San Diego Business Journal

Qualcomm Launches 'Proximity Beacons'; Could Boost Retail Staffs

By Brad Graves Monday, December 9, 2013
Qualcomm Inc. executive Bill Davidson sees the technology behind the company's proximity beacons as being able to virtually add to a retail store's sales staff.

Qualcomm Inc. executive Bill Davidson sees the technology behind the company's proximity beacons as being able to virtually add to a retail store's sales staff. Photo by Melissa Jacobs.

Qualcomm Inc. is touting a series of new devices that could give retailers a boost in identifying interested shoppers in their stores.

The company has come to market with inexpensive wireless transmitters roughly akin to indoor cell towers, which could help calculate a person’s “micro location.” The technology could work in concert with an individual’s wireless phone and have applications in many environments, including retail stores.

Qualcomm (Nasdaq: QCOM) on Dec. 8 announced the availability of “proximity beacons,” which communicate — via the short-range radio technology called Bluetooth — with a shopper’s mobile device.

With the shopper’s permission, store managers could one day leverage the Qualcomm beacons to push a discount offer to a shopper via that person’s mobile device. For example, the technology could recognize when a shopper is loitering in front of a certain product for a set amount of time and alert the store’s staff of a potential buyer. Such technology could be the equivalent of putting an extra salesperson on the showroom floor, Qualcomm executive Bill Davidson told the San Diego Business Journal early this year.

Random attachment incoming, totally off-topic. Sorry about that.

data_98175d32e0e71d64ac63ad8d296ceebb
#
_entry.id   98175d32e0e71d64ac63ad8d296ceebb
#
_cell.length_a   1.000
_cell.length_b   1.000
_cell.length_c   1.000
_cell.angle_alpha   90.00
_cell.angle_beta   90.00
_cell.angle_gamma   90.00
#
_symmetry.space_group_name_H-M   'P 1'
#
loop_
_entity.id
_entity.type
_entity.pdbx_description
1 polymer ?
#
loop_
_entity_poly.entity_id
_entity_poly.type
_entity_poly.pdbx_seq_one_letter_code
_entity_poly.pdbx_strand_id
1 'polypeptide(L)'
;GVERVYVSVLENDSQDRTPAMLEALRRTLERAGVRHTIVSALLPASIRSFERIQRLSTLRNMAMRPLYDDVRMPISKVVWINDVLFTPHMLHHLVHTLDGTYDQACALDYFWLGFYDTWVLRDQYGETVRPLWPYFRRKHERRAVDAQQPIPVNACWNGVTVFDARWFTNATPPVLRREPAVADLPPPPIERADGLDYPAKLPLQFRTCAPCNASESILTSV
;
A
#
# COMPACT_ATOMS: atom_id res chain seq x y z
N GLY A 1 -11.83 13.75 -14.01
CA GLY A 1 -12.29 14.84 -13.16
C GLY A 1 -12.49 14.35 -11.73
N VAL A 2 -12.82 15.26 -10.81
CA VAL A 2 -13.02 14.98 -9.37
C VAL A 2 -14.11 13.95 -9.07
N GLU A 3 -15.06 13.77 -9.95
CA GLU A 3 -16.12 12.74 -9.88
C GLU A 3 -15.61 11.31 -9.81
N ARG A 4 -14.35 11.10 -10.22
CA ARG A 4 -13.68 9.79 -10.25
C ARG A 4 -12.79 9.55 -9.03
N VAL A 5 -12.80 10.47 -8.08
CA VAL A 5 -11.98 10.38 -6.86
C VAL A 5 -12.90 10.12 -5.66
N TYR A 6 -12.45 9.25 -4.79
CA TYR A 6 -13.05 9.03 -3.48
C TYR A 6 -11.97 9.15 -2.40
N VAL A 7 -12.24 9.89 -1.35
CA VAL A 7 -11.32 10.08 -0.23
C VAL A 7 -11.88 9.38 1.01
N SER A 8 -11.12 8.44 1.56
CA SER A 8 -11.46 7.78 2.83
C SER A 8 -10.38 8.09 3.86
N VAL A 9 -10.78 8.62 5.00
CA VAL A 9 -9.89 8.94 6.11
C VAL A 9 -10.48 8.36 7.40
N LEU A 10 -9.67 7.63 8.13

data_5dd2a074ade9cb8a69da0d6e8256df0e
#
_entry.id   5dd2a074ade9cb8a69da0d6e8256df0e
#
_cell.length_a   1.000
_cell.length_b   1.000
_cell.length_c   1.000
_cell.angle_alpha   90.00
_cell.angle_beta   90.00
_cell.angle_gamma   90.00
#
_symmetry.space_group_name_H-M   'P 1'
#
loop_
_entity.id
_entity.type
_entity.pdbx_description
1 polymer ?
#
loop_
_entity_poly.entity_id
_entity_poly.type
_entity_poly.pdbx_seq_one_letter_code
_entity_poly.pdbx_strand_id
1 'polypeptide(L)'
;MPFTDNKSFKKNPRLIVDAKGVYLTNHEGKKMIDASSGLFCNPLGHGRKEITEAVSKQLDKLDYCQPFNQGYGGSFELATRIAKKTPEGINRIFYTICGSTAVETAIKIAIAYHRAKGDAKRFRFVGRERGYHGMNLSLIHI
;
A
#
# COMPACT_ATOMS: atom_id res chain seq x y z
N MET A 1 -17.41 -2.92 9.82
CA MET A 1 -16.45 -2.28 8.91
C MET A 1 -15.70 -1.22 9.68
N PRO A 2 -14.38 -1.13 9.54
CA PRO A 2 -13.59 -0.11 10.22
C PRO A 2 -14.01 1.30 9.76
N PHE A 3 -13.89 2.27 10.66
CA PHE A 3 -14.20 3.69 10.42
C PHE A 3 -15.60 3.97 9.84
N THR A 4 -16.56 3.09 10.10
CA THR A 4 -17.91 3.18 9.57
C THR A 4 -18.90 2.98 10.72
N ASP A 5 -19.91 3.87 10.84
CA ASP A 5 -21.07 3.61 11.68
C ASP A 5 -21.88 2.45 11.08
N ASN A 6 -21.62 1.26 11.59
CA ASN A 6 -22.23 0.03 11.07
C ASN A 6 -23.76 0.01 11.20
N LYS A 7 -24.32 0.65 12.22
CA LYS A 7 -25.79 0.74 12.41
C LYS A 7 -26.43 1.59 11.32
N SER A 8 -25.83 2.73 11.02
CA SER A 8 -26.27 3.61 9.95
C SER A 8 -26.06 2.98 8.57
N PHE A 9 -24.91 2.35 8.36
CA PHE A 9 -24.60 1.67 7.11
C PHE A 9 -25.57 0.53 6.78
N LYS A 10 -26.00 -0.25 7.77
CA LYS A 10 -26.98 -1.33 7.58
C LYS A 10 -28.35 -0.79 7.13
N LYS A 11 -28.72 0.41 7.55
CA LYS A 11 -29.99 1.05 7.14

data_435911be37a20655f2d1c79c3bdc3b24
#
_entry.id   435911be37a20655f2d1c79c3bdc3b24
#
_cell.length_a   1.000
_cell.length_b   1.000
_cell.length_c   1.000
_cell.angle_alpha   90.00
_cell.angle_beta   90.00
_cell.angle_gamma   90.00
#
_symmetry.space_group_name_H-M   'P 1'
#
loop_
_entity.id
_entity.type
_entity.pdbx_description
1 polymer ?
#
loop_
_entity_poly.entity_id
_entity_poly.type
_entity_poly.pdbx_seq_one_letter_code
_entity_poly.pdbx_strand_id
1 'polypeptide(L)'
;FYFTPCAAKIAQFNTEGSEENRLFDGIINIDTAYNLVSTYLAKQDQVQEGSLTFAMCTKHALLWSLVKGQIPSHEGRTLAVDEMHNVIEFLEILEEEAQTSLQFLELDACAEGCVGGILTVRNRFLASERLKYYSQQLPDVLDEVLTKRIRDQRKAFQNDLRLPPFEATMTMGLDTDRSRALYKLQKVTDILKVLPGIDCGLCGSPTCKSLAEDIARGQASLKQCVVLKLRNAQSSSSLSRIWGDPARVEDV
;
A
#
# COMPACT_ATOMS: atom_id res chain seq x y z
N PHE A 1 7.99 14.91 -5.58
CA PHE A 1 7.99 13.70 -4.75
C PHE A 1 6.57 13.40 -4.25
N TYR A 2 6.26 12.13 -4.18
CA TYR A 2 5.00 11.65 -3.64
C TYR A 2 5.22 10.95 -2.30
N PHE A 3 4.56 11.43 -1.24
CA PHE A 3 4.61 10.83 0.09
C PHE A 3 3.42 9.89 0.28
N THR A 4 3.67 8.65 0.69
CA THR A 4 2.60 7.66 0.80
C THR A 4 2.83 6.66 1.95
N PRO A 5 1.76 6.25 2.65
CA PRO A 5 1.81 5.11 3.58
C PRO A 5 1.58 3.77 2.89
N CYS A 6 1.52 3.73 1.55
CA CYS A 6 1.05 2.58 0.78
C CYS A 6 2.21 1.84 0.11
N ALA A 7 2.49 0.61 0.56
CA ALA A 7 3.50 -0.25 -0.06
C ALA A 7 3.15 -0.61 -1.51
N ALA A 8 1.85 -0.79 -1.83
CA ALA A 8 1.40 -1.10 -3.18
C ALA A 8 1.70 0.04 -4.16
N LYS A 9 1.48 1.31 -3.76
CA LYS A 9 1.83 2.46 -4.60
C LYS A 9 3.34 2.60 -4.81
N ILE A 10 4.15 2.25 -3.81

Qualcomm Retail Solutions Inc. is marketing the beacons and related software under the Gimbal brand name.

Initially, the proximity beacons will work with devices running Apple Inc.’s iOS operating system, and Qualcomm said it plans to support Android devices.

The beacons are accurate to within one foot and may be used indoors or out, according to Qualcom. The company’s Series 10 beacon is a little bigger than a quarter, has a battery life of several months to one year, and sells for as little as $5 per unit when ordered in bulk. Qualcomm’s Series 20 beacon is an inch thick and slightly smaller than a mass-market paperback book; it has a battery life of one to three years, and sells for as little as $10 per unit with bulk orders.

The beacons use a low-energy version of Bluetooth called Bluetooth Smart.

The news comes a few days after Apple Inc. announced it was rolling out a technology called iBeacon at 254 Apple Stores in the United States, including San Diego. iBeacon enables shoppers to receive notifications on their iPhones via the Apple Store app. The notifications could be localized by the aisle or section of the store.

Published reports said iBeacon technology is coming to Major League Baseball stadiums.